JULIA SPENCER-FLEMING: My BFF next door is getting ready to put her house on the market. Again - her sales saga started three years ago, when she first decided to move back west to be closer to growing grandkids and aging parents. Unfortunately, the market was not so hot in Maine at that point, and she wound up renting the place to a fabulous group of organic farmers, of whom I have written here before. Now they've moved on to their own 80 acre farm (yay!) my friend and her husband are back in Maine, getting the house ready to get listed.
The first time they went through this, after living in the space for seventeen years, it was a question of 'how much can we pack up and store in the barn and still have clothes for work and pots to cook in?' As anyone who has ever tried to sell a house knows, the Realtor wants it as empty as possible - something that's hard to do when you're still, you know, living there.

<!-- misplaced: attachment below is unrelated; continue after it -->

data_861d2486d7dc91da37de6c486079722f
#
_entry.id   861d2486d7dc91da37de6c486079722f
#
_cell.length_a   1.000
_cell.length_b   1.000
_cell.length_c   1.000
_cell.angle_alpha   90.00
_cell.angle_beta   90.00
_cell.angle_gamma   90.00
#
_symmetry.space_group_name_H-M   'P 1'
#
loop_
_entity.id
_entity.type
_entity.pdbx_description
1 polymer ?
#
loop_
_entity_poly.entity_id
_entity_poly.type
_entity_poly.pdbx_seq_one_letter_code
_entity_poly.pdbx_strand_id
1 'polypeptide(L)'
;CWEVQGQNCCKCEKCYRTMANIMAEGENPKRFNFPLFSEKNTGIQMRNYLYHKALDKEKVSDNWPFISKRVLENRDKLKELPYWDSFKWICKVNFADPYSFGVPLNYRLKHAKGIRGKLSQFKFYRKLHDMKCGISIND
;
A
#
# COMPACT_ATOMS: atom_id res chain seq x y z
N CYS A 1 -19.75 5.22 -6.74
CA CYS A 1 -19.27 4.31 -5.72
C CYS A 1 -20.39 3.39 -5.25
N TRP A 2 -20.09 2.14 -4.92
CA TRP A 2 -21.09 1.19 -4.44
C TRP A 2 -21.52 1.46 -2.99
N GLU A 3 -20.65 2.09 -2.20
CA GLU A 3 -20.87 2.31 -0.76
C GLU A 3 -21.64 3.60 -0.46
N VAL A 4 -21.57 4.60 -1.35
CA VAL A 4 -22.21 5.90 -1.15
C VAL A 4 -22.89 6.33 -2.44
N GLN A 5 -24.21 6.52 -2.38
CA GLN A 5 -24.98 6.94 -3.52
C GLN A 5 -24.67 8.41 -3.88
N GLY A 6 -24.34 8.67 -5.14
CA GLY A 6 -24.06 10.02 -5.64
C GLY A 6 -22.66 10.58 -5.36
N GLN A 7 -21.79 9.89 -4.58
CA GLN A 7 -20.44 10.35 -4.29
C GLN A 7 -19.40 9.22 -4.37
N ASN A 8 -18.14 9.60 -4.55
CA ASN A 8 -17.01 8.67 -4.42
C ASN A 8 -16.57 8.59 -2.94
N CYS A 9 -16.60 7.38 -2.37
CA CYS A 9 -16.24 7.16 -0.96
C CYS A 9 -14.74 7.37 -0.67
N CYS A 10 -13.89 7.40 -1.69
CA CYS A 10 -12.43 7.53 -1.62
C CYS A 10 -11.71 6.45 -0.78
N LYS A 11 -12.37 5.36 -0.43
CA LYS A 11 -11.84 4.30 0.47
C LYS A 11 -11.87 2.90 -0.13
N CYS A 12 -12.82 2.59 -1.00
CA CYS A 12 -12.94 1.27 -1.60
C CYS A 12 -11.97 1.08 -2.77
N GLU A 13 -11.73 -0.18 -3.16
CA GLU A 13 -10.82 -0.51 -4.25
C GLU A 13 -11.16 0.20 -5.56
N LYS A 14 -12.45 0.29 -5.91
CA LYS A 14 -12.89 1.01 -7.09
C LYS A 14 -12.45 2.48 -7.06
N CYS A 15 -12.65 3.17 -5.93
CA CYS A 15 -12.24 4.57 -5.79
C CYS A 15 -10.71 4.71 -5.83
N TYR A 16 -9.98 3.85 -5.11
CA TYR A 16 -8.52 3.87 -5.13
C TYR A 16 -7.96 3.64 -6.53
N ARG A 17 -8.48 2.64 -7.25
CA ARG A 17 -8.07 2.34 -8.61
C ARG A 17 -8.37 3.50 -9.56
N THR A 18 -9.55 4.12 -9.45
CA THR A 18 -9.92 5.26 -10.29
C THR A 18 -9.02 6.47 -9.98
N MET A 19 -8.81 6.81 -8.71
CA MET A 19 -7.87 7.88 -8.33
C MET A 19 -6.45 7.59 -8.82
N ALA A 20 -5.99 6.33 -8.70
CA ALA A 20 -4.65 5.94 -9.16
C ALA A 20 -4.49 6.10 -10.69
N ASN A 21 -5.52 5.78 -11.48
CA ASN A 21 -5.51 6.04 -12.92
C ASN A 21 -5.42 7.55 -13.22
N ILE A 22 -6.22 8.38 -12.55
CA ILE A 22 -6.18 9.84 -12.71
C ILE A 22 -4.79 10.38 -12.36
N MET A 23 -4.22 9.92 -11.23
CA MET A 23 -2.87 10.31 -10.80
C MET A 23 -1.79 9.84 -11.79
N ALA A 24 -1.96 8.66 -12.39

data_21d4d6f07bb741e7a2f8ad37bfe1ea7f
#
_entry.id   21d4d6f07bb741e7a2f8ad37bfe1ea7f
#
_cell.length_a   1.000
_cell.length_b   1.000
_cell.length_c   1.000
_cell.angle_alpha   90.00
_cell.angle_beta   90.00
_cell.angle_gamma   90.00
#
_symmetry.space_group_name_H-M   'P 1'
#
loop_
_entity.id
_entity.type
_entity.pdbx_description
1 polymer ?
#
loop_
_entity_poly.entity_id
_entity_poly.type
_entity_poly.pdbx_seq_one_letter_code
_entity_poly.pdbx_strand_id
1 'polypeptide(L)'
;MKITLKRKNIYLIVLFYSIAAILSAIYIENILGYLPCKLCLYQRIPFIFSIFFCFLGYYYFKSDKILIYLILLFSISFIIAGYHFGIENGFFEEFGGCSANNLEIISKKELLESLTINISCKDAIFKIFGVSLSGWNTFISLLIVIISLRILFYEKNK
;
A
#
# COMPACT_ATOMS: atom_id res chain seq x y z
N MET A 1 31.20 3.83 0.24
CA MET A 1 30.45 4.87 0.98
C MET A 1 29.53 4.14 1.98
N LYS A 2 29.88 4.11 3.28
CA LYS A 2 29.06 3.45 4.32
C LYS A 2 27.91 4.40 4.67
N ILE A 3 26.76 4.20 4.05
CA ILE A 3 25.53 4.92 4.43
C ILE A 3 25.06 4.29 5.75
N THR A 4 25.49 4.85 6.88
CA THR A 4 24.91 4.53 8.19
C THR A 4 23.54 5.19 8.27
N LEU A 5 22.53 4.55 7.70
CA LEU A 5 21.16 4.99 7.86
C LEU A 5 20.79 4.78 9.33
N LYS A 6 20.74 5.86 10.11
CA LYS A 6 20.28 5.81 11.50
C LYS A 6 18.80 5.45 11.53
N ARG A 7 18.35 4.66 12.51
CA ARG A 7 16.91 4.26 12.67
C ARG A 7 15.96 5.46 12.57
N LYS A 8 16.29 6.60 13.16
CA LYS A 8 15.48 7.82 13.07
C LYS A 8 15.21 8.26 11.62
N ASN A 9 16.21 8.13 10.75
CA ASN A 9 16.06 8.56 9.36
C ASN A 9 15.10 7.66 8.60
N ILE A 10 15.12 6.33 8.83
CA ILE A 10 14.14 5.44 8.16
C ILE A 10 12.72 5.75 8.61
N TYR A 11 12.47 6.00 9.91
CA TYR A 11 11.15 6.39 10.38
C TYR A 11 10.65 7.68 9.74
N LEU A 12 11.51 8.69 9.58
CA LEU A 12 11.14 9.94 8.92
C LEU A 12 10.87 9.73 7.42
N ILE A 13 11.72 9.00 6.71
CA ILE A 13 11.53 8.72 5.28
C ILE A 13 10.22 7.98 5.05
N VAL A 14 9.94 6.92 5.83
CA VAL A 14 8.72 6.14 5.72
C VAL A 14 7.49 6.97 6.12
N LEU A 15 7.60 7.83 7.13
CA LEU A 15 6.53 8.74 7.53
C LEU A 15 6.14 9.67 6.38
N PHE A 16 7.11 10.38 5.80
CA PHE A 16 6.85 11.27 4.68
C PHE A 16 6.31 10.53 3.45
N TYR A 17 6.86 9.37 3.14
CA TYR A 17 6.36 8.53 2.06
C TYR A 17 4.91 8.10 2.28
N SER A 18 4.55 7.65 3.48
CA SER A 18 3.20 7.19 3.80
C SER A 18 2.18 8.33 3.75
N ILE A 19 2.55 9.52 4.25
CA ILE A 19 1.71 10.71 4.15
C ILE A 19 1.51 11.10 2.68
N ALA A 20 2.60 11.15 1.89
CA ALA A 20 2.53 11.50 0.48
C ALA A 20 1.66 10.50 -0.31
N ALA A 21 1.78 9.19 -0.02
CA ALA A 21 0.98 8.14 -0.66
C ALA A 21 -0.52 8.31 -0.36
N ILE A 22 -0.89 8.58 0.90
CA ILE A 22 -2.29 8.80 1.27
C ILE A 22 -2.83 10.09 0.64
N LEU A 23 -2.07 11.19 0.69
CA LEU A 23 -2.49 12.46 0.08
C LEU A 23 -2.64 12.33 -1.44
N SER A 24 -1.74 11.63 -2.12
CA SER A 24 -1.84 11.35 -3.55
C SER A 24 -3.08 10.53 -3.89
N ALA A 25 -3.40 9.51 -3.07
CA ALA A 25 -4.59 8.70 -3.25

This time around, my friend is in a Realtor's dream - she and her husband moved back with just a few suitcases and their laptops. All the rest of their worldly goods are in storage out west (and yes, THAT was a job and a half.) Now, along with painting, waxing wooden floors and overseeing plumbing and carpentry work, my friend has a new challenge: staging the house.
Turns out, the Realtor doesn't want it TOO empty. Prospective buyers need to be able to see suggestions of how they, too could live a gracious, cozy, efficient (yes, all at the same time) life in their new home. So her husband is haunting area Goodwills and scouring Marden's Surplus and Salvage and accepting neighbors' donations.